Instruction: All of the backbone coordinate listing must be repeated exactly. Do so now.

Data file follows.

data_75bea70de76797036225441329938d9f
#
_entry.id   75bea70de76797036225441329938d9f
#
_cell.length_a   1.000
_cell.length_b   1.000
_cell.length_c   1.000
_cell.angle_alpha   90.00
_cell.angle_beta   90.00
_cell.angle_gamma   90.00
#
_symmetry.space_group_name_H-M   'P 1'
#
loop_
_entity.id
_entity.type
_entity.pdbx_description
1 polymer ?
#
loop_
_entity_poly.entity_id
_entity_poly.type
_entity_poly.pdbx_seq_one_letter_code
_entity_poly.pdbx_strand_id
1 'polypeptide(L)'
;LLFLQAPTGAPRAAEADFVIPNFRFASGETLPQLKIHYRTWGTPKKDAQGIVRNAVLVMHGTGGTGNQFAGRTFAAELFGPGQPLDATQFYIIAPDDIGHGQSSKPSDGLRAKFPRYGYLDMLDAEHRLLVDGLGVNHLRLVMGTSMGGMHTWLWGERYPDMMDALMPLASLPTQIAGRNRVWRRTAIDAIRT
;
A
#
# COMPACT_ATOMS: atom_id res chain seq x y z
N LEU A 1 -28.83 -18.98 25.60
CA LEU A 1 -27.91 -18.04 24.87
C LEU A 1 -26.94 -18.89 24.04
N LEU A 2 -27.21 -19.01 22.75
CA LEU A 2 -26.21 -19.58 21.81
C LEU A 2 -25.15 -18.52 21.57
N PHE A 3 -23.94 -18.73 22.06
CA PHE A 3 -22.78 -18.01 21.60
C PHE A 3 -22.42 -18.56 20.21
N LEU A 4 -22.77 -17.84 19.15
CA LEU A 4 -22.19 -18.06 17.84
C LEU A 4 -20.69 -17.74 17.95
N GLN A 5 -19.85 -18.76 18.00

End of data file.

data_75bea70de76797036225441329938d9f
#
_entry.id   75bea70de76797036225441329938d9f
#
_cell.length_a   1.000
_cell.length_b   1.000
_cell.length_c   1.000
_cell.angle_alpha   90.00
_cell.angle_beta   90.00
_cell.angle_gamma   90.00
#
_symmetry.space_group_name_H-M   'P 1'
#
loop_
_entity.id
_entity.type
_entity.pdbx_description
1 polymer ?
#
loop_
_entity_poly.entity_id
_entity_poly.type
_entity_poly.pdbx_seq_one_letter_code
_entity_poly.pdbx_strand_id
1 'polypeptide(L)'
;LLFLQAPTGAPRAAEADFVIPNFRFASGETLPQLKIHYRTWGTPKKDAQGIVRNAVLVMHGTGGTGNQFAGRTFAAELFGPGQPLDATQFYIIAPDDIGHGQSSKPSDGLRAKFPRYGYLDMLDAEHRLLVDGLGVNHLRLVMGTSMGGMHTWLWGERYPDMMDALMPLASLPTQIAGRNRVWRRTAIDAIRT
;
A
#
# COMPACT_ATOMS: atom_id res chain seq x y z
N LEU A 1 -28.83 -18.98 25.60
CA LEU A 1 -27.91 -18.04 24.87
C LEU A 1 -26.94 -18.89 24.04
N LEU A 2 -27.21 -19.01 22.75
CA LEU A 2 -26.21 -19.58 21.81
C LEU A 2 -25.15 -18.52 21.57
N PHE A 3 -23.94 -18.73 22.06
CA PHE A 3 -22.78 -18.01 21.60
C PHE A 3 -22.42 -18.56 20.21
N LEU A 4 -22.77 -17.84 19.15
CA LEU A 4 -22.19 -18.06 17.84
C LEU A 4 -20.69 -17.74 17.95
N GLN A 5 -19.85 -18.76 18.00